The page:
United Nations Research Institute for Social Development (UNRISD), Social Dimensions of Sustainable Development, April 2018

56 pp. 3.1 MB
http://www.unrisd.org/80256B3C005BCCF9/(httpAuxPages)/DCE7DAC6D248B0C1C12
58279004DE587/$file/UNTFSSE—WP-KH-SSE-SDGs-Utting-April2018.pdf

In a context where an increasing number of governments are promoting policies that aim to support organizations and enterprises that make up the social and solidarity economy (SSE), this paper assesses the effectiveness of such support. It does so from the perspective of the Sustainable Development Goals (SDGs), by considering whether the uptake of the SSE agenda by governments can scale up and enable SSE in ways conducive to realizing the ‘transformational vision’ of the SDGs.

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AIDSFree Annual Report Project Year 3

Arlington, VA: AIDSFree Project, 2018

42 pp. 3.2
https://aidsfree.usaid.gov/sites/default/files/2018.4.28_py3-aidsfree-annual-report.pdf

This annual report presents AIDSFree’s programmatic achievements at both central and country levels for October 1, 2016 to September 30, 2017. The Strengthening High Impact Interventions for an AIDS-free Generation (AIDSFree) Project in 2016–17 worked to set the stage for the next step in the control of the HIV epidemic. In this, its third project year, AIDSFree fulfilled its mission to expand HIV education, prevention, and treatment in 14 countries and the Middle East/North Africa region, while simultaneously working to support the infrastructure that will lead to long-term sustainable containment of the epidemic.

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Integration of administrative records for social protection policies: contributions from the Brazilian experience

by Letícia Bartholo, Joana Mostafa, Rafael Guerreiro Osorio
International Policy Centre for Inclusive Growth Working Paper Number 169, May, 2018

36 pp. 544Kb

http://www.ipc-
undp.org/pub/eng/WP169_Integration_of_administrative_records_for_social_protection_policies
.pdf

The paper delves into the Brazilian Single Registry (Cadastro Único), the backbone of some 20 social protection programmes, which is frequently cited as a successful example of data integration. The authors present some of the essential aspects for assembling the instruments needed for the integration of social protection policies and highlight existing challenges to the integration of services and social protection benefits.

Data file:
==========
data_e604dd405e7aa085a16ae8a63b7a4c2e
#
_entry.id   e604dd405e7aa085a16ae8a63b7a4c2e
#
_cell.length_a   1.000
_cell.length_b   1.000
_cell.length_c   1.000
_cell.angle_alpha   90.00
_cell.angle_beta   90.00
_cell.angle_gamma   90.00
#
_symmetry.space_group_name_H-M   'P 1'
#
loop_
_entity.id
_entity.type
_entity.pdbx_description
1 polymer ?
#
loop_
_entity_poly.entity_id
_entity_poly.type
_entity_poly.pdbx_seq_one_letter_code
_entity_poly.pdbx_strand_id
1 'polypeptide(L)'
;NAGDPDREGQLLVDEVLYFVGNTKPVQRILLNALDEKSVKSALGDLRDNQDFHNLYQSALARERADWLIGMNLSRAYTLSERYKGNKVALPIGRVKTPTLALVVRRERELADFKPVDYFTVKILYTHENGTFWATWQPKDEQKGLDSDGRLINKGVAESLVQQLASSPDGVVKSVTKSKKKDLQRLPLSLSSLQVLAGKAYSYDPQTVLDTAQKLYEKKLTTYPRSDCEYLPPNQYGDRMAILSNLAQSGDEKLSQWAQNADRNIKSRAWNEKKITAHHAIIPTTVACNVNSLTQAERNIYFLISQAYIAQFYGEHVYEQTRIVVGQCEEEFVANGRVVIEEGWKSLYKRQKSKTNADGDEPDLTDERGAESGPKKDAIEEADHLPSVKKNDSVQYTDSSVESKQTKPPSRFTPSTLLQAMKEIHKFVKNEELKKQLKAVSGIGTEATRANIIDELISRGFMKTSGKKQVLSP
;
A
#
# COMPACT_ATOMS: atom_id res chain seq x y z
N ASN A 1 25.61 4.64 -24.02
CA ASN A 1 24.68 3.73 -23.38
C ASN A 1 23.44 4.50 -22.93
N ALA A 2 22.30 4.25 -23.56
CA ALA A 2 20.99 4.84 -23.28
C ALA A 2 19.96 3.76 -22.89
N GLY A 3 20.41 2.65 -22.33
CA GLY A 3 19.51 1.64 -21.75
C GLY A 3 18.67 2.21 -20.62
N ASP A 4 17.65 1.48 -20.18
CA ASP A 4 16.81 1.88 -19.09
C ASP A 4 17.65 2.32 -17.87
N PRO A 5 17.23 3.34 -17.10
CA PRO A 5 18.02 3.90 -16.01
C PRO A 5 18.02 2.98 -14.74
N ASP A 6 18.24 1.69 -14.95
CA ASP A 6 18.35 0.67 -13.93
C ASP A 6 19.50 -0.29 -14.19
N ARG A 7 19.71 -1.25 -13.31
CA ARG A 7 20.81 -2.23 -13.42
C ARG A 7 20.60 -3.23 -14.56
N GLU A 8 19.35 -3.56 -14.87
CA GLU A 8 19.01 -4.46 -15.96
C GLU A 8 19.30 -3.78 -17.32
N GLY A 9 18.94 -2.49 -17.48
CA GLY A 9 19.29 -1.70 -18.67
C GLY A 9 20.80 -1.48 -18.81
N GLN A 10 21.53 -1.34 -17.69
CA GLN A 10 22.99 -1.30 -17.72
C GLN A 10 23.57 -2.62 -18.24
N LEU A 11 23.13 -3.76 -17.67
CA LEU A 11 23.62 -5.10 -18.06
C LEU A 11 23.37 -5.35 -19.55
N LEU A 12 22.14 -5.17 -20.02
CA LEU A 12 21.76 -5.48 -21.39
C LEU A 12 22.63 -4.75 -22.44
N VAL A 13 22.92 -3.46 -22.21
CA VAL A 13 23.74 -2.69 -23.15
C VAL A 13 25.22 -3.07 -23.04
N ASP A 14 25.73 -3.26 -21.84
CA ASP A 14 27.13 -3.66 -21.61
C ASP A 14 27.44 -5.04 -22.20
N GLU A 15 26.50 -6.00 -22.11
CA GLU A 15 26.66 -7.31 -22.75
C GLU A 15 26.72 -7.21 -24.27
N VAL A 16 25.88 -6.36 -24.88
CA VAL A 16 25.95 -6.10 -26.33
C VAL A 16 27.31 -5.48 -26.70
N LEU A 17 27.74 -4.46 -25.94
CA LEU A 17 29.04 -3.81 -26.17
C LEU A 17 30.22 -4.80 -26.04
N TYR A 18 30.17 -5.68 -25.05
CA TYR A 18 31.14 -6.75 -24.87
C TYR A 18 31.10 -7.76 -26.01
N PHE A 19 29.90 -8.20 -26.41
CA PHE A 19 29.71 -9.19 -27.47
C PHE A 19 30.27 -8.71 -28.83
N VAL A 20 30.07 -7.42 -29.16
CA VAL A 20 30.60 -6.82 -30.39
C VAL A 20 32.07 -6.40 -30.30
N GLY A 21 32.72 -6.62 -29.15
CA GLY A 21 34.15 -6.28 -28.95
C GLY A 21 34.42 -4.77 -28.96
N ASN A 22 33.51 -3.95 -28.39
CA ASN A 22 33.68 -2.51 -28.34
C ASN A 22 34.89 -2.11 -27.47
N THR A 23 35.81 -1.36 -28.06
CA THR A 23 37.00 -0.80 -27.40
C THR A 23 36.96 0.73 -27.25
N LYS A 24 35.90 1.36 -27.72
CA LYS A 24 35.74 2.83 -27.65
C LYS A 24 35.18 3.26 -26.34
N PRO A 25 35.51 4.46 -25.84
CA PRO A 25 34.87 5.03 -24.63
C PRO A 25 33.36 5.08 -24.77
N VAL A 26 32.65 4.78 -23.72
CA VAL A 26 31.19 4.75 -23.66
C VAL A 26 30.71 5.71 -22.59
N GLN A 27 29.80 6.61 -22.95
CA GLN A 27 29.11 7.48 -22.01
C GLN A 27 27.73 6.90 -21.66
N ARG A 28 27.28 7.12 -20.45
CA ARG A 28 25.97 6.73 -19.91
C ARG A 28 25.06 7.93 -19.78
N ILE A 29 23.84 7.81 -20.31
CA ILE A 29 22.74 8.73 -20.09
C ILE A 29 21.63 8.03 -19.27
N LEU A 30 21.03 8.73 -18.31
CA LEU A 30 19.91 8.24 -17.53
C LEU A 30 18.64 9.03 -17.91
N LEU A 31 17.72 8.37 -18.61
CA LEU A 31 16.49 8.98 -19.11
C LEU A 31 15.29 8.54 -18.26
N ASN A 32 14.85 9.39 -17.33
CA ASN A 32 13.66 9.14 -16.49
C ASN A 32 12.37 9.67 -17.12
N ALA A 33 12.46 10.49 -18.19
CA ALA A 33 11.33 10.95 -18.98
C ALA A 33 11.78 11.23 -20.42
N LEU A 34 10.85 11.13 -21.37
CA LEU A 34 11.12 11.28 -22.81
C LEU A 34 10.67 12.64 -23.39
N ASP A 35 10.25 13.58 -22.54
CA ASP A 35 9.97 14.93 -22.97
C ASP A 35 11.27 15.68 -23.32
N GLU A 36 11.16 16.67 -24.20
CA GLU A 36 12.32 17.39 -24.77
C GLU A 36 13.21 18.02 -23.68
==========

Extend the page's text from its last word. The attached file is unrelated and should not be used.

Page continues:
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Association between timing and number of antenatal care visits on uptake of intermittent preventive treatment for malaria during pregnancy among Malawian women

by Owen Nkoka, Ting-Wu Chuang and Yi-Hua Chen
Malaria Journal,2018 17:211 – Published: 25 May 2018

11 pp. 1.1 MB
https://malariajournal.biomedcentral.com/track/pdf/10.1186/s12936-018-2360-z

Malaria in pregnancy is a critical public health challenge, and intermittent preventive treatment for malaria during pregnancy (IPTp) has proven to be an effective intervention. However, access to and use of malaria interventions, including IPTp, remains a considerable problem among African women. This cross-sectional study investigated factors, including antenatal care (ANC) attendance (both numbers of visits and timing of the first visit) and socio-demographics, associated with the uptake of the recommended IPTp dose among Malawian women.

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Effect of hygiene interventions on acute respiratory infections in childcare, school and domestic settings in low- and middle-income countries: a systematic review

bySarah L. McGuinness, S. Fiona Barker, Joanne O’Toole et al.
Tropical Medicine & International Health – online: 25 May 2018

23 pp. 1.1 MB
https://onlinelibrary.wiley.com/doi/epdf/10.1111/tmi.13080